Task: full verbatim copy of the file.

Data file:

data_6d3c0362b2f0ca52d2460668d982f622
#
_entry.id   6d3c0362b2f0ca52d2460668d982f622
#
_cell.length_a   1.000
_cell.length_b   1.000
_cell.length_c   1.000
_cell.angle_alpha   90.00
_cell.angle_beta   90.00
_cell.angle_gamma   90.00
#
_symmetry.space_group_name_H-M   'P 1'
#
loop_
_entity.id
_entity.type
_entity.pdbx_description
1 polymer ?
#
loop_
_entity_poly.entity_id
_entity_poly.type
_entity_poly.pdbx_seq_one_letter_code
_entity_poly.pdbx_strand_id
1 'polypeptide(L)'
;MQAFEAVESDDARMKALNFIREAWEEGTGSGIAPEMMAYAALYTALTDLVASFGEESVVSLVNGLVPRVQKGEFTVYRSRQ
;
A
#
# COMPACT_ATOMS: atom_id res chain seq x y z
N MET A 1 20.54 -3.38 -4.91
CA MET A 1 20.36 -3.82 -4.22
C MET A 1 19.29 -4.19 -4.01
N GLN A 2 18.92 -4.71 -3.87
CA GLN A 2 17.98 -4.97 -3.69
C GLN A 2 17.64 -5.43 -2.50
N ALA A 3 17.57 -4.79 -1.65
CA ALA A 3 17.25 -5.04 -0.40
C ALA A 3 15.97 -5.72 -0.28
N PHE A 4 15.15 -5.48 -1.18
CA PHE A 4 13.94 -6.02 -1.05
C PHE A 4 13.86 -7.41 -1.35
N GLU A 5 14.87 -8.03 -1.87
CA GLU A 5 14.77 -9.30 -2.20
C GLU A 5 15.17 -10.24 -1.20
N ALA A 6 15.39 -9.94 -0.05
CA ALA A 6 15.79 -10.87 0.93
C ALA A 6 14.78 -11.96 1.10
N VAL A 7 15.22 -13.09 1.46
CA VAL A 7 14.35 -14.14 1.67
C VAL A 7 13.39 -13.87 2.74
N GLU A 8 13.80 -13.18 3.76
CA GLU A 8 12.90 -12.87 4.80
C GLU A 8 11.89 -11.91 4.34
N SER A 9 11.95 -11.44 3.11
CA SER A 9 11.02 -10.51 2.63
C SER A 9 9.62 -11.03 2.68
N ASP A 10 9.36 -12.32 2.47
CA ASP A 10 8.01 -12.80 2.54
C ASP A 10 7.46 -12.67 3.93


data_6d3c0362b2f0ca52d2460668d982f622
#
_entry.id   6d3c0362b2f0ca52d2460668d982f622
#
_cell.length_a   1.000
_cell.length_b   1.000
_cell.length_c   1.000
_cell.angle_alpha   90.00
_cell.angle_beta   90.00
_cell.angle_gamma   90.00
#
_symmetry.space_group_name_H-M   'P 1'
#
loop_
_entity.id
_entity.type
_entity.pdbx_description
1 polymer ?
#
loop_
_entity_poly.entity_id
_entity_poly.type
_entity_poly.pdbx_seq_one_letter_code
_entity_poly.pdbx_strand_id
1 'polypeptide(L)'
;MQAFEAVESDDARMKALNFIREAWEEGTGSGIAPEMMAYAALYTALTDLVASFGEESVVSLVNGLVPRVQKGEFTVYRSRQ
;
A
#
# COMPACT_ATOMS: atom_id res chain seq x y z
N MET A 1 20.54 -3.38 -4.91
CA MET A 1 20.36 -3.82 -4.22
C MET A 1 19.29 -4.19 -4.01
N GLN A 2 18.92 -4.71 -3.87
CA GLN A 2 17.98 -4.97 -3.69
C GLN A 2 17.64 -5.43 -2.50
N ALA A 3 17.57 -4.79 -1.65
CA ALA A 3 17.25 -5.04 -0.40
C ALA A 3 15.97 -5.72 -0.28
N PHE A 4 15.15 -5.48 -1.18
CA PHE A 4 13.94 -6.02 -1.05
C PHE A 4 13.86 -7.41 -1.35
N GLU A 5 14.87 -8.03 -1.87
CA GLU A 5 14.77 -9.30 -2.20
C GLU A 5 15.17 -10.24 -1.20
N ALA A 6 15.39 -9.94 -0.05
CA ALA A 6 15.79 -10.87 0.93
C ALA A 6 14.78 -11.96 1.10
N VAL A 7 15.22 -13.09 1.46
CA VAL A 7 14.35 -14.14 1.67
C VAL A 7 13.39 -13.87 2.74
N GLU A 8 13.80 -13.18 3.76
CA GLU A 8 12.90 -12.87 4.80
C GLU A 8 11.89 -11.91 4.34
N SER A 9 11.95 -11.44 3.11
CA SER A 9 11.02 -10.51 2.63
C SER A 9 9.62 -11.03 2.68
N ASP A 10 9.36 -12.32 2.47
CA ASP A 10 8.01 -12.80 2.54
C ASP A 10 7.46 -12.67 3.93